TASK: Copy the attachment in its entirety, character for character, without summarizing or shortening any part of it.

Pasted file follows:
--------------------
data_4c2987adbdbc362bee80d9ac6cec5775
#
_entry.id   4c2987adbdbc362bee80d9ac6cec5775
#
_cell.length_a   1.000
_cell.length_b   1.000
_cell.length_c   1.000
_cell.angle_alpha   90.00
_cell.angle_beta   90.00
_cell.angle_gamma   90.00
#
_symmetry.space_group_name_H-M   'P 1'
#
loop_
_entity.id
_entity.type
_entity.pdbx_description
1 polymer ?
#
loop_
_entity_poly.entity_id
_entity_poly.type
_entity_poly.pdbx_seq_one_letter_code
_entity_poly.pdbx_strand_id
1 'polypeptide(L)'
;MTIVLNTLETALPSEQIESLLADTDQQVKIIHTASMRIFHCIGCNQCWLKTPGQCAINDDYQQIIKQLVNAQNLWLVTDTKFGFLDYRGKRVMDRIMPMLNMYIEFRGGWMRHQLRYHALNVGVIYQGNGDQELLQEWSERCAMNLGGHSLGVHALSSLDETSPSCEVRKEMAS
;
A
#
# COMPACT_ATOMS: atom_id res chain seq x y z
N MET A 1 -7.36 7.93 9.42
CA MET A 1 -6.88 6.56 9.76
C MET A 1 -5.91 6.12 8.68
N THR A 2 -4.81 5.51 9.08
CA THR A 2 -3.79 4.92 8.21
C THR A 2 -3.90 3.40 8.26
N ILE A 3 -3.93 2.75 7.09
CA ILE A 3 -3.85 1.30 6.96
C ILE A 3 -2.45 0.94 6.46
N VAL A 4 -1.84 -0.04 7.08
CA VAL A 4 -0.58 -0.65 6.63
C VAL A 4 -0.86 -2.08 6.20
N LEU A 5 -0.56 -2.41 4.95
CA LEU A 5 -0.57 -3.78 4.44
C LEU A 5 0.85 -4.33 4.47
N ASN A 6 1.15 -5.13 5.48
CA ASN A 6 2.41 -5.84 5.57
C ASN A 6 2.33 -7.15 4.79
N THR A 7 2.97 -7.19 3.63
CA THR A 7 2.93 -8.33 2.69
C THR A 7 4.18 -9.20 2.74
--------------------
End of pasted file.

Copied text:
data_4c2987adbdbc362bee80d9ac6cec5775
#
_entry.id   4c2987adbdbc362bee80d9ac6cec5775
#
_cell.length_a   1.000
_cell.length_b   1.000
_cell.length_c   1.000
_cell.angle_alpha   90.00
_cell.angle_beta   90.00
_cell.angle_gamma   90.00
#
_symmetry.space_group_name_H-M   'P 1'
#
loop_
_entity.id
_entity.type
_entity.pdbx_description
1 polymer ?
#
loop_
_entity_poly.entity_id
_entity_poly.type
_entity_poly.pdbx_seq_one_letter_code
_entity_poly.pdbx_strand_id
1 'polypeptide(L)'
;MTIVLNTLETALPSEQIESLLADTDQQVKIIHTASMRIFHCIGCNQCWLKTPGQCAINDDYQQIIKQLVNAQNLWLVTDTKFGFLDYRGKRVMDRIMPMLNMYIEFRGGWMRHQLRYHALNVGVIYQGNGDQELLQEWSERCAMNLGGHSLGVHALSSLDETSPSCEVRKEMAS
;
A
#
# COMPACT_ATOMS: atom_id res chain seq x y z
N MET A 1 -7.36 7.93 9.42
CA MET A 1 -6.88 6.56 9.76
C MET A 1 -5.91 6.12 8.68
N THR A 2 -4.81 5.51 9.08
CA THR A 2 -3.79 4.92 8.21
C THR A 2 -3.90 3.40 8.26
N ILE A 3 -3.93 2.75 7.09
CA ILE A 3 -3.85 1.30 6.96
C ILE A 3 -2.45 0.94 6.46
N VAL A 4 -1.84 -0.04 7.08
CA VAL A 4 -0.58 -0.65 6.63
C VAL A 4 -0.86 -2.08 6.20
N LEU A 5 -0.56 -2.41 4.95
CA LEU A 5 -0.57 -3.78 4.44
C LEU A 5 0.85 -4.33 4.47
N ASN A 6 1.15 -5.13 5.48
CA ASN A 6 2.41 -5.84 5.57
C ASN A 6 2.33 -7.15 4.79
N THR A 7 2.97 -7.19 3.63
CA THR A 7 2.93 -8.33 2.69
C THR A 7 4.18 -9.20 2.74